Machaca

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Machaca
Pork machaca with eggs, served with potatoes and salsa and wrapped in a tortilla- 2013-04-07 13-31.jpg
Pork machaca, eggs and potatoes wrapped in a tortilla, served with guacamole
Type Dried meat
Place of origin Mexico
Region or state Northern Mexico
Main ingredients Beef or Pork
Ingredients generally used Chilis and other spices

MachacaSpanish:  [maˈtʃaka] ( Loudspeaker.svg listen ) is a traditionally dried meat, usually spiced beef or pork, that is rehydrated and then used in popular local cuisine in Northern Mexico and the Southwestern United States. It is also readily available in many ethnic groceries and supermarkets in these areas. [1] [2] [3] [4] In areas where the dried meat product is not easy to obtain, slow-cooked roast beef (brisket) [5] [6] or skirt steak [4] shredded and then fried is sometimes substituted.

Contents

Prepared machaca can be served any number of ways, such as tightly rolled flautas, tacos, or burritos, [7] or on a plate with eggs, onions and peppers (chiles verdes or chiles poblanos). Machaca is almost always served with flour tortillas, that tend to be large, up to 20 inches in diameter. [8] A very popular breakfast or brunch dish is machaca with eggs, associated with miners in the state of Chihuahua. [9]

The dish is known primarily in the north of Mexico, and the southern regions of the U.S. states of Arizona, California, and New Mexico. In central and southern Mexico, it is not well known by lower socioeconomic classes. [10]

History

Machaca was originally prepared most commonly from dried, spiced beef or pork, and then rehydrated and pounded to make it tender. The reconstituted meat would then be used to prepare any number of dishes. [11] While drying meat is one of the oldest forms of preservation, the drying of beef with chilis and other native spices was developed by the ranchers and cowboys of northern Mexico. [12]

After the arrival of refrigeration, dehydration was no longer needed for preservation. Most dried beef is sold in the United States as jerky. In Mexico, it is still sold for cooking and snacking; this is done primarily in the north and in small-scale operations. [12] Most machaca dishes now are made from beef that has been well-cooked, shredded, and then cooked in its juices until the desired consistency is achieved, which in Phoenix can be soupy, dry, or medio. In Tucson, Arizona and southward, the preparation is almost always dry, and approximates more closely the taste and texture of the original dish prepared from dried meat. Carne seca is an alternative name for machaca in Tucson and Sonora, Mexico. [11]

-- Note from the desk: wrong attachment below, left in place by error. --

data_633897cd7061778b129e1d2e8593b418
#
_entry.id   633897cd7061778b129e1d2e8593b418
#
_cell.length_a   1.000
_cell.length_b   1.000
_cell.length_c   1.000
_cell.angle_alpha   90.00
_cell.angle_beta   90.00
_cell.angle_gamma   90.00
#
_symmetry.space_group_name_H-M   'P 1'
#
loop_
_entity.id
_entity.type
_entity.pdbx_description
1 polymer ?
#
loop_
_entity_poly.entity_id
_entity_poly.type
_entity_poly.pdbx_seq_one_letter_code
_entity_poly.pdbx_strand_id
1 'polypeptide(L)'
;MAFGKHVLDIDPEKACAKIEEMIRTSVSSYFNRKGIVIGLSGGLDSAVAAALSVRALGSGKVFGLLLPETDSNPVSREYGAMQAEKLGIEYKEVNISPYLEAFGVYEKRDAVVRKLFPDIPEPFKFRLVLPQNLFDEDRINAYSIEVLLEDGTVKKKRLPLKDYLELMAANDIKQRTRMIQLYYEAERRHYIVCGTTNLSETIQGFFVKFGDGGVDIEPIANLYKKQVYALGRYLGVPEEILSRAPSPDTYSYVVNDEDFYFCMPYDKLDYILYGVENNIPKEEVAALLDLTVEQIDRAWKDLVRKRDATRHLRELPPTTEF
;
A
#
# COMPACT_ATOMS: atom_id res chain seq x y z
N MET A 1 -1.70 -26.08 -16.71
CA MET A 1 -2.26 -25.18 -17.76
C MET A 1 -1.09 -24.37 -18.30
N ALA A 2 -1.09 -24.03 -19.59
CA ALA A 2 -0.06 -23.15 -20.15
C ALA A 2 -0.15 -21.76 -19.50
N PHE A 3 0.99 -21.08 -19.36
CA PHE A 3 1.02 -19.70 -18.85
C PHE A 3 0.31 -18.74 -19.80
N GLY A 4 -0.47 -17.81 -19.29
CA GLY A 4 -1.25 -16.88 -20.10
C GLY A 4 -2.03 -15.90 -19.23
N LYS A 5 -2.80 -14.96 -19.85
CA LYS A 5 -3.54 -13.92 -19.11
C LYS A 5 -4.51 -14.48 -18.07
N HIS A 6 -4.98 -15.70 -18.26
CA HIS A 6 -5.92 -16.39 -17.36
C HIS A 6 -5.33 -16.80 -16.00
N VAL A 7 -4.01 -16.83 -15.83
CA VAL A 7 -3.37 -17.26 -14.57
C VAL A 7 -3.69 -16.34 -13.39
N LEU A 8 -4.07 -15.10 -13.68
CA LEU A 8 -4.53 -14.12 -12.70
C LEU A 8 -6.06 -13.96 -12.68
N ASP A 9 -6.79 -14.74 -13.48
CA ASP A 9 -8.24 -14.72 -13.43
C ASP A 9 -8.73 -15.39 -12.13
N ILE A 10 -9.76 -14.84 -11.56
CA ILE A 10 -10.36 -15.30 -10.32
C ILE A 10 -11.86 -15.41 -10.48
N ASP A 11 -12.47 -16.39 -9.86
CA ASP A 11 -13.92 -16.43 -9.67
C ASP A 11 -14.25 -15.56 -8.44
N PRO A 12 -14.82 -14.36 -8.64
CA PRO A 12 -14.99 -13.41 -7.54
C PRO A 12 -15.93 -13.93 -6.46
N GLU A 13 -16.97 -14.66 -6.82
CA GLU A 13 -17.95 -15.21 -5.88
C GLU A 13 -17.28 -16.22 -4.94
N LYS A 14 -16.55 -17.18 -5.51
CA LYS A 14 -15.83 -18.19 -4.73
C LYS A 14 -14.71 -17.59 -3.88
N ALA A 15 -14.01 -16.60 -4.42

See also

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References

  1. Adame, Homero (3 November 2013). "El origen del machacado con huevo" [The origin of machacado con huevo]. Mitos y leyendas de Homero Adame (in Spanish).
  2. Torres, Armando (22 March 2012). "Tía Lencha ampliará su mercado de exportación" [Tía Lencha expand its export market]. El Economista (in Spanish).
  3. "Estados Unidos abre frontera a la machaca". El Horizonte (in Spanish). 30 July 2013.
  4. 1 2 Chavez, Stephen (August 19, 2014). "A breakfast of machaca con huevos". Alhambra Source. Archived from the original on December 24, 2014.
  5. McKenna, John. Gran, gran fiesta Mexican food Irish Times 2 January 1999
  6. Chavez, Stephen & Rodriguez, Art (December 26, 2013). "Latino Recipes For The Holidays: Machaca Con Huevos". Huffington Post .
  7. Newburn, Paisley (February 20, 2014). "Delicious discoveries in Mexican cuisine". Phoenix (UBC Okanagan student paper).
  8. Griffith, J.F. (April 1997). "La Comida Mexicana en Tucson" (in Spanish). El Folklórico del Sur de Arizona. Archived from the original on 2014-04-23. Retrieved 2007-07-30.
  9. "Machaca con Huevo" (in Spanish). Instituto Tecnologico y Estudios Superiores de Monterrey (ITESM). Archived from the original on 2007-09-27. Retrieved 2007-07-30.
  10. Mitofsky, Consulta (October 2006). "Consumo de Platillos Tipicos: Encuesta Nacional de Viviendas" (PDF) (in Spanish). Archived from the original (PDF) on 2008-02-27. Donde si se nota una diferencia importante es en la proporción de consumo en niveles socioeconómicos; los niveles bajos han consumido en menores ocasiones alimentos como chilorio, machaca y cochinita pibil, lo que elimina la creencia que son alimentos populares, sobre todo fuera de sus regiones de origen.
  11. 1 2 Jamison, C.A & Jamison, B. (1995). The Border Cookbook: Authentic Home Cooking of the American Southwest and Northern Mexico . Boston: The Harvard Common Press. ISBN   9781558321038. machaca.
  12. 1 2 Ibarra-Armenta, A.S.; Valdez-Urías, D.B.; Zamorano-García, L.; Cumplido-Barbeitia, L.G.; González-Ríos, H. & González-Méndez, N.F. "Estudio y Mejora del Proceso de Secado de Carne de Bovino para Carne Seca y Machaca" (PDF). Archived from the original (PDF) on 2012-02-10.